The unanimous Supreme Court ruling in Garrison v. Louisiana, 379 U.S. 64 (1964) overturned the criminal defamation conviction of a Louisiana district attorney and continued the refinement of libel laws begun in New York Times Co. v. Sullivan (1964).
Garrison charged with criminal libel
New Orleans Parish District Attorney Jim Garrison had argued that the state had violated his right to freedom of speech when it convicted him of criminal libel. Garrison had been charged with libel for publicly stating that a large backlog of criminal cases was due to the inefficiency and laziness of eight state judges. He also said the judges were hampering his attempts to enforce vice laws.
Garrison’s conviction was based on a Louisiana statute making it criminal libel to make malicious and false statements against public officials or to make malicious statements that are true and made with “hatred, ill will or enmity or a wanton desire to injure.”
Court determined criminal libel law was unconstitutional
According to Justice William J. Brennan Jr., Louisiana’s criminal libel law was unconstitutional because it restricted the use of truth as a defense, and it did not require prosecutors to prove that the comments in question were made with what the Court had defined as actual malice in Sullivan. The majority ruling in Sullivan established that a comment exhibits actual malice only if it is made “with knowledge that it was false or with reckless disregard of whether it was false or not.”
In Sullivan, decided eight and a half months before Garrison, the Court held that truth is an absolute defense against libel in civil court. Furthermore, the Court had decided that malicious statements made against public officials could be protected under the First and Fourteenth Amendments even if the statements were false and made with ill will.
Judges disagreed over criminal libel laws
The Garrison decision, which overturned a state supreme court ruling, applied the newly determined guidelines for civil libel laws to laws pertaining to criminal libel. Brennan did not close the door on criminal libel altogether, stating that the use of “calculated falsehoods” might be a punishable libel in criminal court.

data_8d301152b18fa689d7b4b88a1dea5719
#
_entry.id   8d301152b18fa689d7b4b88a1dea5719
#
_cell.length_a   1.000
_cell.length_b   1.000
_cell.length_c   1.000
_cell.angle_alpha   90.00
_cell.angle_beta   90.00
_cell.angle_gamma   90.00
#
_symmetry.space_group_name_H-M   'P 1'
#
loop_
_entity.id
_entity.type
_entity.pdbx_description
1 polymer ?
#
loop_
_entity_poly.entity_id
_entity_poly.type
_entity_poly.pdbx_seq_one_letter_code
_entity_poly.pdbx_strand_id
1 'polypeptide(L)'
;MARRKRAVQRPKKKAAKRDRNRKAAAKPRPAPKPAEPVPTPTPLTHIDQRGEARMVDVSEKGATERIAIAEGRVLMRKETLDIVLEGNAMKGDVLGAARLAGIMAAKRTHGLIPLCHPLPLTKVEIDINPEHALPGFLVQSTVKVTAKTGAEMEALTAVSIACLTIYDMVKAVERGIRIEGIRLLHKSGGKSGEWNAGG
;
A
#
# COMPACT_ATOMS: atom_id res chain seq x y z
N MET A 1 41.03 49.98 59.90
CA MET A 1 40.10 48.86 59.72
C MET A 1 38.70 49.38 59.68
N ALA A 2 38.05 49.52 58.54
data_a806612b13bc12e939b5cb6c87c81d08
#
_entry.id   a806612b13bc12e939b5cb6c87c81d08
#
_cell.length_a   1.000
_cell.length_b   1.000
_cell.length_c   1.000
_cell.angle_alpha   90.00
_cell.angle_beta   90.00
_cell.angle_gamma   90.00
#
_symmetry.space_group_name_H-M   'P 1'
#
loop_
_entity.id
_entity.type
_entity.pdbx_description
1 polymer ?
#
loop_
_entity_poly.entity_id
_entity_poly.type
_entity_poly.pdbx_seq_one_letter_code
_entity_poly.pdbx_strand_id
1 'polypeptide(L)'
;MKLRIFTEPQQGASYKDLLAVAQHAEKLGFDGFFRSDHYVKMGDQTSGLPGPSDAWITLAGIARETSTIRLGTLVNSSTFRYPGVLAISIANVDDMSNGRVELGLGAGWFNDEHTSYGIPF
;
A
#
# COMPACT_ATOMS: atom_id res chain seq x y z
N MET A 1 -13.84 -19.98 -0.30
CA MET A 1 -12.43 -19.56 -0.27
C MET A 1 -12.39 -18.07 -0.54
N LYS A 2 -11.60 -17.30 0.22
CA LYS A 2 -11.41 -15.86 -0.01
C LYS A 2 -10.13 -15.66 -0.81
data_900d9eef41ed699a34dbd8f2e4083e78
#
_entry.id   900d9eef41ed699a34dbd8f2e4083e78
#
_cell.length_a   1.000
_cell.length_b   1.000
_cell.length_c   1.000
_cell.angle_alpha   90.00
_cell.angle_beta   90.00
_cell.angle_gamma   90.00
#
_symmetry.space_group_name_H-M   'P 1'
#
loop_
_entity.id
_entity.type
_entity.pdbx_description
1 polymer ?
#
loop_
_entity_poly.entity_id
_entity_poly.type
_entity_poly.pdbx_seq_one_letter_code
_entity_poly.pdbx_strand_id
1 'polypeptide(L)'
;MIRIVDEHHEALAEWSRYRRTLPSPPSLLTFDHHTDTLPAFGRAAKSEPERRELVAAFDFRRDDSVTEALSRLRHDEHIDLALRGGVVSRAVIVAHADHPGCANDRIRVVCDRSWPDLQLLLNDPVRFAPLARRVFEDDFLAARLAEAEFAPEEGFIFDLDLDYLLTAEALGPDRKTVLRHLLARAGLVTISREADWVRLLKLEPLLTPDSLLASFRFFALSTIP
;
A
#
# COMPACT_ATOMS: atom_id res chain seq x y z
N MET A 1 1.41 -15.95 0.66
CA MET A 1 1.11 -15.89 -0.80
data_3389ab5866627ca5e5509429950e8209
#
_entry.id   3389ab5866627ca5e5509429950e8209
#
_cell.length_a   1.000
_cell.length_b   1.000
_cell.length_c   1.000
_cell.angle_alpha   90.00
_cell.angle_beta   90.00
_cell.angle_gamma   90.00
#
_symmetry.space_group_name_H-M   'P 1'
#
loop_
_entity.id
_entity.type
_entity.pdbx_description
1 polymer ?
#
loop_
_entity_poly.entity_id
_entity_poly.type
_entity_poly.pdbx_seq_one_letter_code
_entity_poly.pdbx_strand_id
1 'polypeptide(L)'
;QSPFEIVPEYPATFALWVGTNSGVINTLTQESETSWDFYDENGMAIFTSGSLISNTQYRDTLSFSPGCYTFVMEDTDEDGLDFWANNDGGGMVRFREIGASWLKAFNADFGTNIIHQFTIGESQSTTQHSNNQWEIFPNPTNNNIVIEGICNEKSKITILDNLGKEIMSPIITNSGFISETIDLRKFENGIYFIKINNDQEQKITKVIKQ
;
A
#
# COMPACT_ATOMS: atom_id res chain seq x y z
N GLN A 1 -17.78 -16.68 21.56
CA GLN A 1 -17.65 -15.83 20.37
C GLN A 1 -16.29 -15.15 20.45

“Although honest utterance, even if inaccurate, may further the fruitful exercise of the right of free speech, it does not follow that the lie, knowingly and deliberately published about a public official, should enjoy a like immunity,” he wrote.
Brennan’s views on this aspect of the case were not shared by Justices William O. Douglas and Hugo L. Black. In concurring opinions, each argued that criminal libel laws could be used unconstitutionally to squelch open discussion on public matters. Black wrote “that under our Constitution there is absolutely no place in this country for the old, discredited English Star Chamber law of seditious criminal libel.”
This article was originally published in 2009. Dr. Neil Ralston worked as a reporter and editor for 10 years before beginning a career as a journalism teacher at the college level in 1989. His Ph.D. dissertation focused on the First Amendment attitudes and knowledge of high school students. From 2007 to 2013, he served as a vice president on the board of directors of the Society of Professional Journalists where he worked with students and advisers at college media outlets who faced censorship attempts. He now teaches at Lindenwood University in St. Charles, Missouri.